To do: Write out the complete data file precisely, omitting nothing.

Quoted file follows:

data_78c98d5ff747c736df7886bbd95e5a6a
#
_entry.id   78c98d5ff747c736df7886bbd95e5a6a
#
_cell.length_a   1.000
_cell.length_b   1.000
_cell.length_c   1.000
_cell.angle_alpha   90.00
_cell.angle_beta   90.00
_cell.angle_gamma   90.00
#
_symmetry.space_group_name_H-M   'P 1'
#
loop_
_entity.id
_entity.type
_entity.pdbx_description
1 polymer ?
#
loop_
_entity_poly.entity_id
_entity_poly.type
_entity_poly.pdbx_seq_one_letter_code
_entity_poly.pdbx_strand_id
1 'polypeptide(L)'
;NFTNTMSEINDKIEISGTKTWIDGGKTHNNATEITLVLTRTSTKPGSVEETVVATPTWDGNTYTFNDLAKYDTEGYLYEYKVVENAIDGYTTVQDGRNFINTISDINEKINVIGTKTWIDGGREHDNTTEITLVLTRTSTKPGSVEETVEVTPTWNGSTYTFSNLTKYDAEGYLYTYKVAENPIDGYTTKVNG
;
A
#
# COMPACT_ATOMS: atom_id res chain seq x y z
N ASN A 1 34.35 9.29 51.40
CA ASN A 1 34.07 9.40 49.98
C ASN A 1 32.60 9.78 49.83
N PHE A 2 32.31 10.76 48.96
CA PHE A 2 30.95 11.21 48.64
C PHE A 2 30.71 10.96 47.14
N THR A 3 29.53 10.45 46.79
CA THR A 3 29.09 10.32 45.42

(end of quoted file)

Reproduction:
data_78c98d5ff747c736df7886bbd95e5a6a
#
_entry.id   78c98d5ff747c736df7886bbd95e5a6a
#
_cell.length_a   1.000
_cell.length_b   1.000
_cell.length_c   1.000
_cell.angle_alpha   90.00
_cell.angle_beta   90.00
_cell.angle_gamma   90.00
#
_symmetry.space_group_name_H-M   'P 1'
#
loop_
_entity.id
_entity.type
_entity.pdbx_description
1 polymer ?
#
loop_
_entity_poly.entity_id
_entity_poly.type
_entity_poly.pdbx_seq_one_letter_code
_entity_poly.pdbx_strand_id
1 'polypeptide(L)'
;NFTNTMSEINDKIEISGTKTWIDGGKTHNNATEITLVLTRTSTKPGSVEETVVATPTWDGNTYTFNDLAKYDTEGYLYEYKVVENAIDGYTTVQDGRNFINTISDINEKINVIGTKTWIDGGREHDNTTEITLVLTRTSTKPGSVEETVEVTPTWNGSTYTFSNLTKYDAEGYLYTYKVAENPIDGYTTKVNG
;
A
#
# COMPACT_ATOMS: atom_id res chain seq x y z
N ASN A 1 34.35 9.29 51.40
CA ASN A 1 34.07 9.40 49.98
C ASN A 1 32.60 9.78 49.83
N PHE A 2 32.31 10.76 48.96
CA PHE A 2 30.95 11.21 48.64
C PHE A 2 30.71 10.96 47.14
N THR A 3 29.53 10.45 46.79
CA THR A 3 29.09 10.32 45.42